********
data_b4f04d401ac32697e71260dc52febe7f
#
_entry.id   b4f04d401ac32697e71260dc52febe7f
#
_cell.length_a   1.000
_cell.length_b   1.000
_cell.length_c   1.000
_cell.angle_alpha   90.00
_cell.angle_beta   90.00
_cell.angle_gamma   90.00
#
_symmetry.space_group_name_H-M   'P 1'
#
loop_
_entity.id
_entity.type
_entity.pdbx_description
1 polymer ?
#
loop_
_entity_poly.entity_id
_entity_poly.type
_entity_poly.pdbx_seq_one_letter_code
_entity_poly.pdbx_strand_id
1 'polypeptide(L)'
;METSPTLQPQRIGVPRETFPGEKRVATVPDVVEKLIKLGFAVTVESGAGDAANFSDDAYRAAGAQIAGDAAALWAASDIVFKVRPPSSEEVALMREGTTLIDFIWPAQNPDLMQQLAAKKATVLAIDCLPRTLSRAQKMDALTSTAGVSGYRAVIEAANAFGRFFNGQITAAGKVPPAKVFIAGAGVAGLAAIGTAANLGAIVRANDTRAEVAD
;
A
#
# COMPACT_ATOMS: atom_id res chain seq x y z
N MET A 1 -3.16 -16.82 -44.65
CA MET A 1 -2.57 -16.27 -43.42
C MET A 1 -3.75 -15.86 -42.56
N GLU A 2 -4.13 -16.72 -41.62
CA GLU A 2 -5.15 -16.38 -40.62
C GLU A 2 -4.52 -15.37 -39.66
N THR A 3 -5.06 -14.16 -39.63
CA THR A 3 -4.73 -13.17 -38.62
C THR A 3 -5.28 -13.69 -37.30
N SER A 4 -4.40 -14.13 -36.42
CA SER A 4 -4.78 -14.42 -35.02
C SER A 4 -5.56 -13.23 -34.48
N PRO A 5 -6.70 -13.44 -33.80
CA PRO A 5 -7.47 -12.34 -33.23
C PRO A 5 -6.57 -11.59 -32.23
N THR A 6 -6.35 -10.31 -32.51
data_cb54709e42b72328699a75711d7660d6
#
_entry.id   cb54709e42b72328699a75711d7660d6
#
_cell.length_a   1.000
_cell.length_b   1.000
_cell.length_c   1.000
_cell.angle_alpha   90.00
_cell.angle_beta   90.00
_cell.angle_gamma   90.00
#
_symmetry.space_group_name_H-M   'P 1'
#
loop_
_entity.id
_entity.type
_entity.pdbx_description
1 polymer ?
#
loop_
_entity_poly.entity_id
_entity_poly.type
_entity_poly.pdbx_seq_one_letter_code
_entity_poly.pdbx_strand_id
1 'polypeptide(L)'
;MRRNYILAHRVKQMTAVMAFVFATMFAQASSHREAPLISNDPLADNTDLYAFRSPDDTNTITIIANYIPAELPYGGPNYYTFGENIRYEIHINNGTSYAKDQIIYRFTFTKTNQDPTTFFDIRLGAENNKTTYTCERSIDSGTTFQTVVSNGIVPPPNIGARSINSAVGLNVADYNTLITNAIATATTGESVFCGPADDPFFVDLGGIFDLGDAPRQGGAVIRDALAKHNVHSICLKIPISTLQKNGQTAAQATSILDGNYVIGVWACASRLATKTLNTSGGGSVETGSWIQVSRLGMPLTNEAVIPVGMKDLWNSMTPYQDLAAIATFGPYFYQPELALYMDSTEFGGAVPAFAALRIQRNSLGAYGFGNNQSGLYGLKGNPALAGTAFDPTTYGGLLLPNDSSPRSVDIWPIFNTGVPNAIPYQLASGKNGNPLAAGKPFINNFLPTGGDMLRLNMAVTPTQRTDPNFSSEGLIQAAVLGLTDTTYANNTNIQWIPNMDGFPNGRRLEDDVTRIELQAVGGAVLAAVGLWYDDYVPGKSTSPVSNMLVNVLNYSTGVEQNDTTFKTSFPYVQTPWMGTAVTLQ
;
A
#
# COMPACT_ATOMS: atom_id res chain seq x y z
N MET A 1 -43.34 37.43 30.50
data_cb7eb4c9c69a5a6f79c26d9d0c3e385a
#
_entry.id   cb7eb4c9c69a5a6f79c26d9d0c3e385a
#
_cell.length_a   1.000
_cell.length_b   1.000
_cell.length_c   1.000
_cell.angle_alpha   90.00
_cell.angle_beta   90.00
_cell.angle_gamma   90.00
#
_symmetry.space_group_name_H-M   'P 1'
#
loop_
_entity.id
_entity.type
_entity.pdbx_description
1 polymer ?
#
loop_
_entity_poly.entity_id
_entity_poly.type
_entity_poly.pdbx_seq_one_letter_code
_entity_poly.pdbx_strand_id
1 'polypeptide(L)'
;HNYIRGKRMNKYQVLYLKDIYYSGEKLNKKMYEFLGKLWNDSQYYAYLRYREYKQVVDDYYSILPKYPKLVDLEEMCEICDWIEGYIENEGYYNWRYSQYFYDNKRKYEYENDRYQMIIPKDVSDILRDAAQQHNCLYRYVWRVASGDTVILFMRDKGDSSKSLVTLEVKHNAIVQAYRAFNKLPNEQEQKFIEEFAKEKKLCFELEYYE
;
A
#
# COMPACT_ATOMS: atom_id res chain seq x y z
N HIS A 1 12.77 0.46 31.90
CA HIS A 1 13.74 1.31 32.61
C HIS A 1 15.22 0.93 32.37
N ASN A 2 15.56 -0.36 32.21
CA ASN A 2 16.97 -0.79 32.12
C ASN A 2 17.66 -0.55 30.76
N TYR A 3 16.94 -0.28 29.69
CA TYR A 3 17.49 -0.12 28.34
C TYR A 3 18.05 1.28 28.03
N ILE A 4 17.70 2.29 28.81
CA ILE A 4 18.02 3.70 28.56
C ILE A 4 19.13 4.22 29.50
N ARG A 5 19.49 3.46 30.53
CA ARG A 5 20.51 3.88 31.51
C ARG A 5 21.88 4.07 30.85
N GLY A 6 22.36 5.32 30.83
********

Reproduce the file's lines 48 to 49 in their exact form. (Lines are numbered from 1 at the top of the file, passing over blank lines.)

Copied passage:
#
_entry.id   cb54709e42b72328699a75711d7660d6